U.S. livestock: Lean hogs end mostly higher

Chicago | Reuters — U.S. lean hog futures closed mostly higher on Monday as hopes for rising demand for U.S. pork exports, particularly from China, more than offset near-term pressure from plentiful hog supplies.

Investor caution kept hog futures in a narrow trading range following a roller-coaster session on Friday in which the market surged on strong pork export data before turning lower as traders later questioned the timeliness of the data.

The market also continued to monitor trade negotiations between the U.S. and China. U.S. hog and pork markets would be major beneficiaries of a trade deal with China, the world’s largest pork consuming country, which is currently charging steep tariffs on U.S. shipments.

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On Monday, U.S. President Donald Trump spoke optimistically about reaching a trade deal with Beijing and repeated an assertion that China is buying U.S. agricultural products.

“The hogs are stuck in this recent pattern until the trade situation is clarified more,” said Matthew Wiegand, a broker with FuturesOne.

“There’s more optimism in the back months in the sense that trade will get done and you’ll see more consistent exports. Short term, it doesn’t seem to be anything that wants to spike the market, especially with ample hog numbers still coming for the packers,” he said.

Chicago Mercantile Exchange (CME) December lean hog futures , the most active contract, settled down 0.125 cent at 67.825 cents/lb. while February hogs were up 0.7 at 78.175 cents (all figures US$). Deferred contracts were up 0.15-0.975 cent.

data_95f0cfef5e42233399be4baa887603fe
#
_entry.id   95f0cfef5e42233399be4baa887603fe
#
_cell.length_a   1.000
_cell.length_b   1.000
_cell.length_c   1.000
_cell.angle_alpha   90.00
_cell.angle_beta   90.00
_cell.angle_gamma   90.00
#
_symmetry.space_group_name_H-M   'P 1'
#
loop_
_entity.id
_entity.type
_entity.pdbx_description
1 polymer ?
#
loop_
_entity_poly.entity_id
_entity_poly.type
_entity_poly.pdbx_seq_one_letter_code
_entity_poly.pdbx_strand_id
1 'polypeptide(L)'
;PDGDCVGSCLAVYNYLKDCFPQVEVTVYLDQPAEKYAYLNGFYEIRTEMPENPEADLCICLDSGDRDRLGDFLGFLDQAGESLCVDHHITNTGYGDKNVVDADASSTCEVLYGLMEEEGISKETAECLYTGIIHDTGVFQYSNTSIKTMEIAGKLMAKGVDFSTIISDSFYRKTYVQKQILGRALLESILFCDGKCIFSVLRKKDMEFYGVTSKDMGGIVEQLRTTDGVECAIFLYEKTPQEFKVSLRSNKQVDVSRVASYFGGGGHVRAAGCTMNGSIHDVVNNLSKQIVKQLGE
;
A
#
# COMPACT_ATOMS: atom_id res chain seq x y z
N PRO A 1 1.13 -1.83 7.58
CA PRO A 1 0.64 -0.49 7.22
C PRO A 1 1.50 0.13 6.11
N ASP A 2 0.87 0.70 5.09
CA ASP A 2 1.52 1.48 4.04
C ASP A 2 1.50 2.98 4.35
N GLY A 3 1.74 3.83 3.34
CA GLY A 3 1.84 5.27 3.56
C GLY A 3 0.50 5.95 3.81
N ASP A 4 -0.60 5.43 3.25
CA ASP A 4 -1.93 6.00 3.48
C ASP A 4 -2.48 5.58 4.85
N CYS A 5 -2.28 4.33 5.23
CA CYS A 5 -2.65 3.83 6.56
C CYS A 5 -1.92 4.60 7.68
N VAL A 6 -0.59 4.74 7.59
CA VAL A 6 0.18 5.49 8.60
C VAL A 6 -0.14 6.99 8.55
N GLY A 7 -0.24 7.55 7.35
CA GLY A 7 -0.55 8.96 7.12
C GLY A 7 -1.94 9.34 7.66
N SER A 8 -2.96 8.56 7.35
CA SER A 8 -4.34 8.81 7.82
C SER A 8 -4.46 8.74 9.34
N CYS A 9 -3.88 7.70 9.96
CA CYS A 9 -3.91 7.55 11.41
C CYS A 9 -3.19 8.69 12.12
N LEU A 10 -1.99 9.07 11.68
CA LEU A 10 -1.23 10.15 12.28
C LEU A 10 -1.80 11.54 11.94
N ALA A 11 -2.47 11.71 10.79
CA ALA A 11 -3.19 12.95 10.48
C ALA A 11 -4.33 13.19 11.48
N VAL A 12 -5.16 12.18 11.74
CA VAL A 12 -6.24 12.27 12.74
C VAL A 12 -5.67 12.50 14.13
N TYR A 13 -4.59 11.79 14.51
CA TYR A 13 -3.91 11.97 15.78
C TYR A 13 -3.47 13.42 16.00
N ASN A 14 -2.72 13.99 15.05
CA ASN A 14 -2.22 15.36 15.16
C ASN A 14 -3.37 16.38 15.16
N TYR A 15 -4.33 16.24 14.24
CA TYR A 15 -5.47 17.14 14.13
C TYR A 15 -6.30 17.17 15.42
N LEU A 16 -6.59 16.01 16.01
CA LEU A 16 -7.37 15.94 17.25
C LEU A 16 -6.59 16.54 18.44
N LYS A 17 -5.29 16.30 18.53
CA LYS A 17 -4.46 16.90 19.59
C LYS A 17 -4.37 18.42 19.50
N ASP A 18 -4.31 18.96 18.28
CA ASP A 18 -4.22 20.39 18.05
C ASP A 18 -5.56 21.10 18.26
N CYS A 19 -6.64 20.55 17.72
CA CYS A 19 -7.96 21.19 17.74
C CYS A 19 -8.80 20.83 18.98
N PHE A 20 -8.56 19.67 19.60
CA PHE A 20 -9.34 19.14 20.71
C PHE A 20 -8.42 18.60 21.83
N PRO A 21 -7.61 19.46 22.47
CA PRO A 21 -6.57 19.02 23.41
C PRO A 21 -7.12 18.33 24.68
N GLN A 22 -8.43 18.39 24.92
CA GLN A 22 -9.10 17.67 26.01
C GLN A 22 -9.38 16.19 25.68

CME live cattle futures rebounded on Monday from a prior-session drop as pressure from weak cash cattle prices was more than offset by good beef demand prospects amid a resilient U.S. economy and strong consumer confidence.

Also supportive was news that Cargill resumed receiving cattle at a Kansas beef plant on Monday after an explosion disrupted operations there last week.

Beef prices firmed on Monday. Wholesale choice boxed beef cuts were quoted at $220.13/cwt on Monday, up $2.09 from late Friday and $2.91 from a week ago. Select cuts were $1.40 higher at $194.44/cwt, a $5.11 gain from a week ago.

CME December live cattle futures settled up 0.25 cent at 113.875 cents/lb. November feeder cattle futures were unchanged at 142.85 cents/lb., while actively traded January was down 0.35 at 139.1 cents.

— Reporting for Reuters by Karl Plume in Chicago.

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